In international relations, a rapprochement, which comes from the French word rapprocher ("to bring together"), is a re-establishment of cordial relations between two countries. This may be done due to a mutual enemy, as was the case with Germany for France and the United Kingdom and their signing of the Entente Cordiale. It has also been done, particularly in the cold war between the Soviet Union and the United States, in an effort to reduce tensions and the likelihood of war.
Relations between the United States and the United Kingdom warmed significantly in the period leading up to World War I. After multiple border and influence disputes in the 19th century, particularly that of the Anglo-American border dispute in Venezuela, interests in the western hemisphere aligned. Public opinion in the United Kingdom supported the United States in the Spanish-American war, though previously they were skeptical of American domination of the Caribbean. Rather than intervene, the British government remained neutral. Likewise, the government of the United States refused to aid the Boers in the Boer War, and instead sold limited amounts of war materials to the United Kingdom. The roots of this rapprochement were both not only strategic, but cultural; many notable political figures including President Theodore Roosevelt supported the United Kingdom on the basis of supporting Anglo-Saxon culture.
The Entente Cordiale was a series of diplomatic agreements between the United Kingdom and France in 1904 that saw the warming of relations and simplification of overseas borders. In particular, the original cause for the negotiations was the disputed north African colonies of both colonial powers. Diplomats agreed to colonial concessions in order to prevent colonial conflict between the two; it would eventually grow to be a military alliance acting as a counterweight to the Triple Alliance that would see conflict in World War I. Rather than a formal agreement to military aid, the Entente Cordiale grew with the various diplomatic crises leading up to World War I. The effects of rapprochement could be seen with Franco-British unity in the Moroccan Crisis against the German Empire.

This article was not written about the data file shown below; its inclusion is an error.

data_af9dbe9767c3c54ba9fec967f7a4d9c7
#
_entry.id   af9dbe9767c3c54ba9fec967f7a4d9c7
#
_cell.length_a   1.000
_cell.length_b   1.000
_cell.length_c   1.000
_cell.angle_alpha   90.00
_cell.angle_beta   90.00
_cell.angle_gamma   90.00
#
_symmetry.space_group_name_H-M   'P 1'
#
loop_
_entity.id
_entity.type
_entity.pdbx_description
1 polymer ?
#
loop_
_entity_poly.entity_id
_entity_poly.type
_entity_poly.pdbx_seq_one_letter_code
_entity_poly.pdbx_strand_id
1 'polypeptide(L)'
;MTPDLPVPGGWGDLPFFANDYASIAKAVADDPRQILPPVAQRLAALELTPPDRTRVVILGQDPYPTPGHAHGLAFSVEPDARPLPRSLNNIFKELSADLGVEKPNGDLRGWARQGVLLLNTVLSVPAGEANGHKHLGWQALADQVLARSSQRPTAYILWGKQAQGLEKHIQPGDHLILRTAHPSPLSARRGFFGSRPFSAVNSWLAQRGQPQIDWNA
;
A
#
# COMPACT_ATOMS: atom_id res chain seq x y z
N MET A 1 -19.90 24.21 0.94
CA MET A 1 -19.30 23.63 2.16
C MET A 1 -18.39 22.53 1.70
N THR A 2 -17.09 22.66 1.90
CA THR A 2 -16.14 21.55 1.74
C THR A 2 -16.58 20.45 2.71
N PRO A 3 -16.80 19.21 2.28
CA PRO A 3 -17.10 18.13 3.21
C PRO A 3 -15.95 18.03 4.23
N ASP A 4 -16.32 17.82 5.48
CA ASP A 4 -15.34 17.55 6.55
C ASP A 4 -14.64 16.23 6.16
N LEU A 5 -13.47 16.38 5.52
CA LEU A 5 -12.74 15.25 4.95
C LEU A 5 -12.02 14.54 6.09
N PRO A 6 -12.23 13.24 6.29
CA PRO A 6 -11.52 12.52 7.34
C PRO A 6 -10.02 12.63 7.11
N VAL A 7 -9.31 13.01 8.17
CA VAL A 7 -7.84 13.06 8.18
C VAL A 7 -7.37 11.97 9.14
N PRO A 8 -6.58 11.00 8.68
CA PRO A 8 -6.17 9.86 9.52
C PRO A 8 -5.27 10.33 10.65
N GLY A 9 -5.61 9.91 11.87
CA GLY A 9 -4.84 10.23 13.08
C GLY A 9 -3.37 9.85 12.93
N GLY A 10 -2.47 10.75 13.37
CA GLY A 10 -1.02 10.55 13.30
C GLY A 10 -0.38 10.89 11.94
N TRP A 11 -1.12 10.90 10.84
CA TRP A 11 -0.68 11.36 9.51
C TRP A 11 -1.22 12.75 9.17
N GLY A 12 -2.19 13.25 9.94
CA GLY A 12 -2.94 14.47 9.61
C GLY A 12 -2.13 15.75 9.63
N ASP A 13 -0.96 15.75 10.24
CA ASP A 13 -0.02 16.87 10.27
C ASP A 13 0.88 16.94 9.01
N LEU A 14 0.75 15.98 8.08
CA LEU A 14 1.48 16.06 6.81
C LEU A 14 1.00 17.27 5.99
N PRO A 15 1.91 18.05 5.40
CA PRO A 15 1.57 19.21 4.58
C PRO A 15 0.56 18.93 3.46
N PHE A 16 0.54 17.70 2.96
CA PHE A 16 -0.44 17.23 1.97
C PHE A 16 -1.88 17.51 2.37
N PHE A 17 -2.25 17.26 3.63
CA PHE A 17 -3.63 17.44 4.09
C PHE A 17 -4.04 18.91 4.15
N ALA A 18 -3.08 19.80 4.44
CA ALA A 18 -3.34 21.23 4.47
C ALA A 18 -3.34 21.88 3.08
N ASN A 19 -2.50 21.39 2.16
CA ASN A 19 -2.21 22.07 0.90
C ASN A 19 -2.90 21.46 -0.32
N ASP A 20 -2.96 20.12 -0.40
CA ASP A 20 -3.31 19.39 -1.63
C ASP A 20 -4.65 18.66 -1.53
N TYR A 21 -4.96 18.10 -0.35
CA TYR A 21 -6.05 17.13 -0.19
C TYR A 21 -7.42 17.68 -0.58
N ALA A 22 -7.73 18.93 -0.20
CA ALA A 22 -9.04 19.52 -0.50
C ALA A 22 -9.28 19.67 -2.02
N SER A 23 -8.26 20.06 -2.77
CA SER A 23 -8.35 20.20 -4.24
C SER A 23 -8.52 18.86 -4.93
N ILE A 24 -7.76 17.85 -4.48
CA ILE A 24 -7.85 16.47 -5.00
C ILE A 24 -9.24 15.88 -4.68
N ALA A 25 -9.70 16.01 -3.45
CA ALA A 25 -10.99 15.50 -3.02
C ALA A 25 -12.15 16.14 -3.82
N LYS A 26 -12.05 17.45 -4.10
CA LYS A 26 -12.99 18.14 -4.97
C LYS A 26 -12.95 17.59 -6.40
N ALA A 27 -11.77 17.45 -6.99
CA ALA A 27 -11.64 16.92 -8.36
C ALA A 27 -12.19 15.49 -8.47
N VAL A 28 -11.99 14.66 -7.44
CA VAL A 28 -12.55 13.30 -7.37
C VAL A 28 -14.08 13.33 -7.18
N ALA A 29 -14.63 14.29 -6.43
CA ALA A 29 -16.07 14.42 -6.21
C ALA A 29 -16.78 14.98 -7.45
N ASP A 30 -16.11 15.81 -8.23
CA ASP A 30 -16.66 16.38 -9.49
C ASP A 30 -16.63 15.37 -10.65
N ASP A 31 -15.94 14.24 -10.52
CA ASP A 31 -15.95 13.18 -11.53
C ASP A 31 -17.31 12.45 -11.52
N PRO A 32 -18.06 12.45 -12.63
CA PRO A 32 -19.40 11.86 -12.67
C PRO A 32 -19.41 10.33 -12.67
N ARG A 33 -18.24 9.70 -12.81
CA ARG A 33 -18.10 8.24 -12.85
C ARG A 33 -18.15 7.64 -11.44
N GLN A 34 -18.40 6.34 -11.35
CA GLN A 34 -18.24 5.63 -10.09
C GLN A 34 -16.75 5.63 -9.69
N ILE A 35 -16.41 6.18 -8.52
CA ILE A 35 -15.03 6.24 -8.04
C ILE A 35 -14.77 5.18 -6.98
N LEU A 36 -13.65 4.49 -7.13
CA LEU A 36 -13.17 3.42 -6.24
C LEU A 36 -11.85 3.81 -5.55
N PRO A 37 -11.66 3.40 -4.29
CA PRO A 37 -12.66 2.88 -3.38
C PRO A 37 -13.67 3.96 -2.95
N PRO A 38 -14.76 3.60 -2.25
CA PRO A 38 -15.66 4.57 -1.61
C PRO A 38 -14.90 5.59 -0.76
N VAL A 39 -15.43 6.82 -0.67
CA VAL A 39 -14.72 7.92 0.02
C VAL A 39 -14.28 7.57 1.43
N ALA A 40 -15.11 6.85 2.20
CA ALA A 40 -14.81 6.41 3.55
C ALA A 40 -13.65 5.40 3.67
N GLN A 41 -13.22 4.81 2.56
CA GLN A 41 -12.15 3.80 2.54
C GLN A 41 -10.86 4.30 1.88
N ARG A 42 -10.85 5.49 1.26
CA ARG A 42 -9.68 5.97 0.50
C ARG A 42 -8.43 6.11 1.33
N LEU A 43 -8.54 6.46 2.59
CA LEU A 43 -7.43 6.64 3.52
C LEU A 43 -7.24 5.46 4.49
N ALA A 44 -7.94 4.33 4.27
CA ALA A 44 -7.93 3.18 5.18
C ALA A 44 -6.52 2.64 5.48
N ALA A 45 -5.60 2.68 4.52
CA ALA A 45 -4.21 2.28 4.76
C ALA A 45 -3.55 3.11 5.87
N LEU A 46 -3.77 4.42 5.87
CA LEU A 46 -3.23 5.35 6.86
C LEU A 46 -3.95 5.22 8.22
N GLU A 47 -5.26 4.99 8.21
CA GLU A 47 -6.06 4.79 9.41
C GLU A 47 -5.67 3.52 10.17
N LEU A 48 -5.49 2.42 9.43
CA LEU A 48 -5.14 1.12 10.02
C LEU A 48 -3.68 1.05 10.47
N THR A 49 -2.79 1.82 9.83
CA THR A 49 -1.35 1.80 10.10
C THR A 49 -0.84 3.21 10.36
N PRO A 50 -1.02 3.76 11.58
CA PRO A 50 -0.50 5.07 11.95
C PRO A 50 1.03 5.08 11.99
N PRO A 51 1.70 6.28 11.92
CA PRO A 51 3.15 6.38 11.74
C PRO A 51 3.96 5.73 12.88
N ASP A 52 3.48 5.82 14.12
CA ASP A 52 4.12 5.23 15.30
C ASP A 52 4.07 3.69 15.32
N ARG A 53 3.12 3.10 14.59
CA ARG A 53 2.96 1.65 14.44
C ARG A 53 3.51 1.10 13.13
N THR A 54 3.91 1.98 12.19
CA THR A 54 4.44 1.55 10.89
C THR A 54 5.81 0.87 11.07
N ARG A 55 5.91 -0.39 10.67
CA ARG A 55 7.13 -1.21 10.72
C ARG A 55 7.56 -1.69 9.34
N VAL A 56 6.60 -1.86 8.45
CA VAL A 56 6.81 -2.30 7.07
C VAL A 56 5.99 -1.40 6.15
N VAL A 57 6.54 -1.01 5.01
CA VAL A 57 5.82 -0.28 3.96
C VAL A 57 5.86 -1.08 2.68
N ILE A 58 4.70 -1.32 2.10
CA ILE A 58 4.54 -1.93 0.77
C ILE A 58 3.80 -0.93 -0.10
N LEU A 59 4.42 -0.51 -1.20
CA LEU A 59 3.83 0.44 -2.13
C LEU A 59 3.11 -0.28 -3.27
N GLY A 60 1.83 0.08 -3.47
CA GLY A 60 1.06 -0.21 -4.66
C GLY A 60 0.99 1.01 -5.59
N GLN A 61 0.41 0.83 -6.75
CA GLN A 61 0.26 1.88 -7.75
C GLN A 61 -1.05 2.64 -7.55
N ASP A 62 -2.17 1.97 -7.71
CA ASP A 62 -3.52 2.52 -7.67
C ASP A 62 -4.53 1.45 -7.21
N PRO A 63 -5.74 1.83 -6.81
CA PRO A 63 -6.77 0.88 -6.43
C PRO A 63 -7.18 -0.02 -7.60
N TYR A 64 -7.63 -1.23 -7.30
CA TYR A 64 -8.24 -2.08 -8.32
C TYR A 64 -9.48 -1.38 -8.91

The mending of relations between the United States under Richard Nixon and the People's Republic of China from 1972 onward can be considered to be rapprochement. In a 1979 reversal of previous diplomatic policy, the Joint Communiqué on the Establishment of Diplomatic Relations ended the official recognition of Taiwan and caused the American withdrawal of troops from the island. It was the culmination of a warming of relations, effectively recognizing the People's Republic of China as the sole government of China.
The period known as détente, or "relaxation", between the United States and the Soviet Union during the 1970s was a time of rapprochement. Treaties limiting the scope and number of strategic weapons, including SALT I, were signed. This was partially in response to construction of missile defense systems, which would allow a nation to launch a first strike and shoot down retaliation. As such, agreements were signed to reduce the feasibility of a first strike, and further agreements sought to reduce strategic weapons systems, rather than cap them. This led to more cordial relations between the two superpowers.
Rapprochement often begins with a joint policy, treaty or statement, such as with the SALT I treaty or the Joint Communiqué on the Establishment of Diplomatic Relations. Often, the rapprochement occurs specifically in an attempt to counter another power, like with Chinese-American rapprochement targeted towards the Soviet Union. Likewise, France and the United Kingdom sought to counter the German Empire.